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Cities and their surrounding areas could be governed by elected mayors with wide-ranging powers over tax, policing and health according to plans outlined in a new report.
With David Cameron committed to referendums on elected city mayors in 12 English cities should the Conservatives win the election, NLGN argues that a high level suite of powers needs to be devolved in order to incentivise city-regional mayors (characterised in the paper as ‘platinum level’ powers) and similarly a set of further powers (‘gold level’) needs to be granted for all other elected mayors. Both reforms would see mayors receiving additional powers to the ones they currently hold, trailblazing the decentralisation to local government in general.
There are currently 13 elected mayors in England and some have been credited with developing new forms of civic leadership and tackling long-term problems. However, presently only the Mayor of London has wider strategic power over areas such as transport and policing and overall England lacks well-known and influential civic mayors such as Mayor Bloomberg in New York or Pasqual Maragall in Barcelona.
The report argues that strong local leadership and vision is needed to take bold decisions and citizens need to be better engaged in choices about what can be realistically delivered, particularly with constraints on public spending likely in the coming years. It suggests that elected mayors are well placed to execute this function, and their high visibility and public profile can help capture the attention of the media and citizens.
Publishing today’s proposals, co-authors Nirmalee Wanduragala and Nick Hope argue that further incentives are needed to encourage strong civic leadership and to allow mayors to reach their full potential. Among the recommendations are:
City mayors should be able to balance their budget over a four-year period, allowing them greater financial flexibility to raise and lower Council Tax. They should also be granted the power to introduce a supplementary business rate of up to + or – 4p, with any extra funds raised to be spent on economic development within the city as deemed best by the mayor.
Mayors representing a city-region should be given transport powers that mirror more closely those that the Mayor of London currently enjoys, in particular through chairing (or the nomination of chair) of the local transport body.
City-region mayors should also have the power to appoint a new post of City or Area Police Commissioner or have the right to appoint themselves to the role.
City-region mayors should have power to appointment the Chief Executive of the local Primary Care Trust and to nominate one person to sit as a non-executive member on the board of the PCT.
City and city-region mayors should be able to appoint the chief executive of their local authority.
City-region mayors should be automatically granted a seat in the second chamber of the Houses of Parliament, to counter current under-representation of regional perspectives.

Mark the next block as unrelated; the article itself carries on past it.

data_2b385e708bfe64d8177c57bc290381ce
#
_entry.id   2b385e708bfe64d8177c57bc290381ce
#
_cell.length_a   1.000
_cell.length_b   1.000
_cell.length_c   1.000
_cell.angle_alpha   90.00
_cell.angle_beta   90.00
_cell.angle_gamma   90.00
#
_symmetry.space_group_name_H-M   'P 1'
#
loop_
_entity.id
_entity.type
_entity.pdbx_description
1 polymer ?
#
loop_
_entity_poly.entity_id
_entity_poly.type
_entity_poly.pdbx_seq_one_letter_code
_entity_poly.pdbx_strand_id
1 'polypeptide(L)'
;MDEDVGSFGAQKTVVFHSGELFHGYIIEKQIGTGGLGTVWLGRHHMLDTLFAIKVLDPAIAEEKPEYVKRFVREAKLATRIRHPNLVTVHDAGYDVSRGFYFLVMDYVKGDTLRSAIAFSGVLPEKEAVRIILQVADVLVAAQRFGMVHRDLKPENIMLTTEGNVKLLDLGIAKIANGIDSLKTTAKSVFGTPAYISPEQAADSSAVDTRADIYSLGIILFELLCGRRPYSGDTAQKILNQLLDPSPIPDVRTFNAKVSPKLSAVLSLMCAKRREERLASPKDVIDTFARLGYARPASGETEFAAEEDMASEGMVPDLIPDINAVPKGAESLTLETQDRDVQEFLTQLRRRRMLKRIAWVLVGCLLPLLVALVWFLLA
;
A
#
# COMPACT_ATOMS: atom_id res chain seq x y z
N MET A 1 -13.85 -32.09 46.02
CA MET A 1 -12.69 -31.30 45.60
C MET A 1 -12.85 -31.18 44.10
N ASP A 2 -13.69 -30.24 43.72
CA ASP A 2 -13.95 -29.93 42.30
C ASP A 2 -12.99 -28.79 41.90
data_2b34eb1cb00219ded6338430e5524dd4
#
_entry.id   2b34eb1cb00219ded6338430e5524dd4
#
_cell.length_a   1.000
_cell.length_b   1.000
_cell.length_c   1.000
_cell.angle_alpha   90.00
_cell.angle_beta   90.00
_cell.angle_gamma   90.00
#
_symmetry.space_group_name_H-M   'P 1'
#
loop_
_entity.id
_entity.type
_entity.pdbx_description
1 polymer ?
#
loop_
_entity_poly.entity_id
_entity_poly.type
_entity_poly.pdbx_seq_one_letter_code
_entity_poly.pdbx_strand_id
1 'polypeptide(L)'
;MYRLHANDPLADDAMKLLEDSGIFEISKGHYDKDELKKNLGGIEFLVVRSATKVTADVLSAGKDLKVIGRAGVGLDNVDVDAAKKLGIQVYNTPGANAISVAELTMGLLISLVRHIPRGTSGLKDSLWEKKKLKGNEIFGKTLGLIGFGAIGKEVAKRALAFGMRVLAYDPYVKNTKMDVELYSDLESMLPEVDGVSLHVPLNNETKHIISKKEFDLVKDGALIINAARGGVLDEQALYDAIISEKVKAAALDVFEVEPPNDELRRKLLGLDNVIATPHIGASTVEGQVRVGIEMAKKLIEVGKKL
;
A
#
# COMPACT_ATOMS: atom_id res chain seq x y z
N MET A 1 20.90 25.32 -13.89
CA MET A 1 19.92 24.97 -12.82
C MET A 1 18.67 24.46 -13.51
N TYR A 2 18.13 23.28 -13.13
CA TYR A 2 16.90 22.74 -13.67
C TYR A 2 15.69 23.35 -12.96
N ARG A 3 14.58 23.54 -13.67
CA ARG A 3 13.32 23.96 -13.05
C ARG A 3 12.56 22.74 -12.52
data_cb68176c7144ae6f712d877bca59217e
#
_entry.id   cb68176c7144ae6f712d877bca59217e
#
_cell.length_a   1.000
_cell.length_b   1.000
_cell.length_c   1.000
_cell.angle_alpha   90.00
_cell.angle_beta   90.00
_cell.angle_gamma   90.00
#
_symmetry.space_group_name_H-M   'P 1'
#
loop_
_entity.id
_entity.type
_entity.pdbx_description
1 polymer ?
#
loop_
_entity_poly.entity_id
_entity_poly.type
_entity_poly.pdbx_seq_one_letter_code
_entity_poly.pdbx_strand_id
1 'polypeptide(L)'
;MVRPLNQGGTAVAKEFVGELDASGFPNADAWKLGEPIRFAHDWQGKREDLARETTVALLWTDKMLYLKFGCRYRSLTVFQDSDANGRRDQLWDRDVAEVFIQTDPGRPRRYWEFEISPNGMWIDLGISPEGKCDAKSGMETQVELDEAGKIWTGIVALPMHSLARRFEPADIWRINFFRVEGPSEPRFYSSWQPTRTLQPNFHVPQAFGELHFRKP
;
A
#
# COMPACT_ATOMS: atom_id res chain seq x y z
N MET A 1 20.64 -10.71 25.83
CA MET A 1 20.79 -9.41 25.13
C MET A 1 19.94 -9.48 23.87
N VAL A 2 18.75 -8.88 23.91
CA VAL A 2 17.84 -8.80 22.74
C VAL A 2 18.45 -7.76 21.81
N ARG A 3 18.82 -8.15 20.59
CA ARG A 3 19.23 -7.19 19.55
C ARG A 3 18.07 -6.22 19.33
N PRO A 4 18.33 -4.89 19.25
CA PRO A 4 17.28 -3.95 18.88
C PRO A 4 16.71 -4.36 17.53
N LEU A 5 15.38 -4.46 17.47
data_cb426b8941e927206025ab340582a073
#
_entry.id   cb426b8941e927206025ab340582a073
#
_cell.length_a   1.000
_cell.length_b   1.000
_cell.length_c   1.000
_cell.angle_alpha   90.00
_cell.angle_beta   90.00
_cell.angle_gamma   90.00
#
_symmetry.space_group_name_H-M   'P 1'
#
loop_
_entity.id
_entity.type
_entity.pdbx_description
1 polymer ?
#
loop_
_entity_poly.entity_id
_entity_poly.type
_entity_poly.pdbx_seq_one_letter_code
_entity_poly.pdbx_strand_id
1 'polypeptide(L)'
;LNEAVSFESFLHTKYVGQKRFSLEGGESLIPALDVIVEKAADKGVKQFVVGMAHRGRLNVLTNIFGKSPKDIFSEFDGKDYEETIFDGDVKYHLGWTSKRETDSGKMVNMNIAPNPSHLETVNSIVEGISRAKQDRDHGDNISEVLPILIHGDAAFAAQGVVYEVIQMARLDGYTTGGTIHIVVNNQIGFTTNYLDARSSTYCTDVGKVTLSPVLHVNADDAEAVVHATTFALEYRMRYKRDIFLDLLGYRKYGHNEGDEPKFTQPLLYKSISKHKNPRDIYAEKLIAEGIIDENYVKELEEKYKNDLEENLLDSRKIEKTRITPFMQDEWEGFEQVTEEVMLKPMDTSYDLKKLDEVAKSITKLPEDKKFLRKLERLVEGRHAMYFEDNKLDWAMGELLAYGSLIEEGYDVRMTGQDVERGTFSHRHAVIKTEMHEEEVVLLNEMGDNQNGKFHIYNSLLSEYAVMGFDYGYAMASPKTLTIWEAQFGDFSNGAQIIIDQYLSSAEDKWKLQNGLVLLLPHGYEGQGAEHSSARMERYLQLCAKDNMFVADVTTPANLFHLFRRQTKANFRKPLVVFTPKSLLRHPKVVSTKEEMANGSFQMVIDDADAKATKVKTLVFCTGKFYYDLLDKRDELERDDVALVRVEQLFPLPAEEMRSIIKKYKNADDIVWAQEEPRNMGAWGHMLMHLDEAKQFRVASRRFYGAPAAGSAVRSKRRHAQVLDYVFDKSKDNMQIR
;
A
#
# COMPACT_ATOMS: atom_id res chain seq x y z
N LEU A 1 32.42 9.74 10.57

However, NLGN also argues that candidates for mayoral contests should be chosen using a US-style Primaries system to encourage people from outside of politics to stand and create a “unique mandate”. Primaries could be based on an “open” system where anyone, regardless of party affiliation, could stand as a candidate, but with the final decision left to party members or supporters. In London a primary was held to find the Conservative candidate for the mayoral elections, where Boris Johnson was selected. In Bedford the Conservative Party also selected their Mayoral candidate through an open primary.
The authors justify the radical plan for Open Primaries by arguing that “more people from a wider range of backgrounds should have the opportunity to shape the rules and take part in decision-making at all levels in our country. If we are ever to see a renaissance of civic involvement, we need everyone to have the chance to identify with somebody in a position of power. We need to open up politics the party selection process for mayoral candidates should be extended beyond party members.”
The report authors also point towards mayors providing more visible leadership, citing polling evidence that, after just 12 to 18 months mayors being elected, on average 57% of people could identify their mayor, compared to only 25% who could identify their leader in councils without a mayor. They also argue that having an elected mayor was instrumental in London’s successful bid to secure the 2012 Olympic bid.
Report authors Wanduragala and Hope conclude:
“Mayors, with their local mandate, are well placed to be granted wide-ranging delegated powers to help transform the way communities and citizens are served. They provide clear lines of accountability, demarcated responsibility, and effective leadership so that it is clear to everyone “where the buck stops”. Ministers can be confident that they will not to be held responsible by the electorate or the media for the particular actions of an administration in a locality.”